It’s just as complicated and ambitious in terms of the scale. This year, the programme is pretty extraordinary and a lot of projects involve the local community. We are also using spaces that we haven’t used before, such as down on the riverside. This is so that everyone isn’t trying to get into the centre of Durham city at the same time.
Lumiere Durham is about a whole family of pieces that come together so it’s hard to choose between them. It would be like choosing between your own children!
Unlike most arts organisations, Artichoke works in outdoor places and is interested in attracting the broadest possible audience. Our aim is to use artists to transform a very familiar environment or landscape. For Lumiere Durham, we transform the city centre in the hope that the people who experience it are themselves transformed and they leave feeling different about the place.
The main challenge in Durham is how popular it has become. The city centre is very small and was essentially built to keep people out, whereas we’re inviting people into the city in large numbers. The challenge for us is always to create a programmer and then work with the local authority and the blue light services to ensure a safe environment for the public.
We are already planning Lumiere Durham 2017! We’re putting ideas together and then a few months after the 2015 event ends, we’ll start making arrangements. A lot of work goes into every Lumiere Durham. For instance, this year we’re doing a piece with students from Durham Sixth Form Centre who have been working with artists from New Zealand, over Skype. The artists have been steering the students in a certain direction, the results of which will come together at the festival. But months and months of work will have gone into making it happen.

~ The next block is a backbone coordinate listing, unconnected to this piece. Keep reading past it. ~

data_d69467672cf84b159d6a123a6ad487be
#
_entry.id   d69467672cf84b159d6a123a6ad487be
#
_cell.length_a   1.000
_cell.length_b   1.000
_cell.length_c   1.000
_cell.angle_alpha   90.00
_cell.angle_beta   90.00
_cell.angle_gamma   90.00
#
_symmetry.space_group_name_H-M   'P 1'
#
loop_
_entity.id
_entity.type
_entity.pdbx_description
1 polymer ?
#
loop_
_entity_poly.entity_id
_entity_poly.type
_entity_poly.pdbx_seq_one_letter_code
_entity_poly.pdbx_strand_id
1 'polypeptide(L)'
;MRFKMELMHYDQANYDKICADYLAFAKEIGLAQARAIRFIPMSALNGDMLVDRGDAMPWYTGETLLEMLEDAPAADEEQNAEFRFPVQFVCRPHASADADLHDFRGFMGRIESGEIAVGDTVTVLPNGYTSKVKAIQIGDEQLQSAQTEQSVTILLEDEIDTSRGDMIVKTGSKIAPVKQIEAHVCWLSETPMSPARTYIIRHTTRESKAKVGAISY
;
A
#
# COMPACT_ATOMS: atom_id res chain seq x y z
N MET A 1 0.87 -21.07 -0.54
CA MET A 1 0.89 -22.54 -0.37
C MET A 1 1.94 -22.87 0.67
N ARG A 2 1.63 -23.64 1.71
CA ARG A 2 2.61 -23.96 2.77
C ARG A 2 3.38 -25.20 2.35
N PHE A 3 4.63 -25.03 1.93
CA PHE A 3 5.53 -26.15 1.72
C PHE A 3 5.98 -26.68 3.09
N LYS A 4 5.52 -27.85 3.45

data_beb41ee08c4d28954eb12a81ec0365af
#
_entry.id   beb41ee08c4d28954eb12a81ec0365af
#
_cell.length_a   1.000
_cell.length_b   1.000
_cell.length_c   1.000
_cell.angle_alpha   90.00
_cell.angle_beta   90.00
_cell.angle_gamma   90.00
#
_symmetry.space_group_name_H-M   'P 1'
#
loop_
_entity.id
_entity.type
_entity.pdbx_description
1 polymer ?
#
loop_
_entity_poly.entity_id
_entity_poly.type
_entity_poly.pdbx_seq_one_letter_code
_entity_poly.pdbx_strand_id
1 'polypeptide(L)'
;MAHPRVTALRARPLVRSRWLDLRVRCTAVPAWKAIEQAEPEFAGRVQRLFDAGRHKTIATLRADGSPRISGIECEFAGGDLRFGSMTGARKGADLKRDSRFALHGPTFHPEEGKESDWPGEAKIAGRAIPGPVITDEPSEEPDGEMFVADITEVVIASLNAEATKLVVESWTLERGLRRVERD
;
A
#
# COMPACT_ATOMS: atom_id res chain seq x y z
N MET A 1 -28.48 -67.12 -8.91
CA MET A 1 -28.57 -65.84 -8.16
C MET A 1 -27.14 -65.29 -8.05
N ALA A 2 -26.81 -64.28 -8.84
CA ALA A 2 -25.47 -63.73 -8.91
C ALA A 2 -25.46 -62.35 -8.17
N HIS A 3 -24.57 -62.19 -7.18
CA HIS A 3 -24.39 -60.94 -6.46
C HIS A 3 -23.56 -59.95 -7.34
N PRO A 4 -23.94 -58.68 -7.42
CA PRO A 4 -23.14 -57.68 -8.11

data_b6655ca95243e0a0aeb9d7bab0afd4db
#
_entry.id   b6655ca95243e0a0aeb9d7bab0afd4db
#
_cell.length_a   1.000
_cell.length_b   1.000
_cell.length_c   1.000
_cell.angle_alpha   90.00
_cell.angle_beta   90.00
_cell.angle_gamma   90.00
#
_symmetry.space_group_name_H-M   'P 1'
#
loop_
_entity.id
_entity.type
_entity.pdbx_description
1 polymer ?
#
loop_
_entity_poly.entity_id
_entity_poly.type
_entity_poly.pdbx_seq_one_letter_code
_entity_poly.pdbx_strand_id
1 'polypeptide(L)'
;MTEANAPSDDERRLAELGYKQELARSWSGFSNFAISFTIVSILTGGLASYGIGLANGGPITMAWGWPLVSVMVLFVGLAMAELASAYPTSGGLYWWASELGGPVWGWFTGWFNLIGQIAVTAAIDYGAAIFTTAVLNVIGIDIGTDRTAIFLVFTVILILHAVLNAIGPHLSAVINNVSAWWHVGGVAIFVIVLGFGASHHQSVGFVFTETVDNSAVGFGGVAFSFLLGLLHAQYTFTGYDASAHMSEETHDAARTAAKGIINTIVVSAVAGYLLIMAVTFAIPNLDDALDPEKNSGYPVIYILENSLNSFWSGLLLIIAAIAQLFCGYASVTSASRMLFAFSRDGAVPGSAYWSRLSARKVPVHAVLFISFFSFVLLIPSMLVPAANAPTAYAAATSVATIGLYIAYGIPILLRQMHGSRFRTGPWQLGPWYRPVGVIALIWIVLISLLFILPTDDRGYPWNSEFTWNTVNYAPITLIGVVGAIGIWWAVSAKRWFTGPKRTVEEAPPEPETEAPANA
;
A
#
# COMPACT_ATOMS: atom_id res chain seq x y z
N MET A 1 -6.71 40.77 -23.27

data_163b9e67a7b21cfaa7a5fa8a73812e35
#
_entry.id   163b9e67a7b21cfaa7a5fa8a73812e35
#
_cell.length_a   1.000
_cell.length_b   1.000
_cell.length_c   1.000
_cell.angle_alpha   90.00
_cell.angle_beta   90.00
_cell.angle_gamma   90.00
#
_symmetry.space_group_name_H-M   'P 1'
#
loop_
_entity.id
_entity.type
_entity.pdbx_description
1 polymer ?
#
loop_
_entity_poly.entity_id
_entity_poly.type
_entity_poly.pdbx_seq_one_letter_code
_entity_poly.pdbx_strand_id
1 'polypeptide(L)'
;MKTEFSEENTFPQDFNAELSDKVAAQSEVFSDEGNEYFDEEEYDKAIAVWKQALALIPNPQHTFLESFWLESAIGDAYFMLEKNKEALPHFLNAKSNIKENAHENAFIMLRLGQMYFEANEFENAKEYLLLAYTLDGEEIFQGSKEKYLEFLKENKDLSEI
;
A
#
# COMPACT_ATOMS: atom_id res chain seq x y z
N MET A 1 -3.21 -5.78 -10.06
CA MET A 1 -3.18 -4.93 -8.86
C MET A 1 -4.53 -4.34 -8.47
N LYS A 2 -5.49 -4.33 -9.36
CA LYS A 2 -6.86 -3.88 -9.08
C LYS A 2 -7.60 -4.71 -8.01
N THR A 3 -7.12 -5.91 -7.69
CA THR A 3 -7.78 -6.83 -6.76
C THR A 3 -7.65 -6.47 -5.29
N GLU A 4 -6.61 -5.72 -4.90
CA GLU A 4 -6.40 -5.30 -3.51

The one we are most known for is one of our first events because it was such an incredible thing for a tiny company to do. It was called The Sultan’s Elephant [a giant mechanical elephant and girl, created by French theatrical magicians Royal de Luxe, in 2006]. The BBC said that a million people turned up in central London to see it. To have that kind of audience for your first event is pretty amazing.
Normally our work is at one-off events so the audience isn’t judging us on previous years. Durham is the only place that we return to and where that pressure comes from the public. There’s an internal pressure within Artichoke, too. We want to do things that are unique and that other people wouldn’t choose to do. We’re always wanting to achieve a level of amazement.
1.26 will float about the River Wear with visitors able to manipulate its pattern and colours with a specially designed app. Image © Janet Echelman/Studio Echelman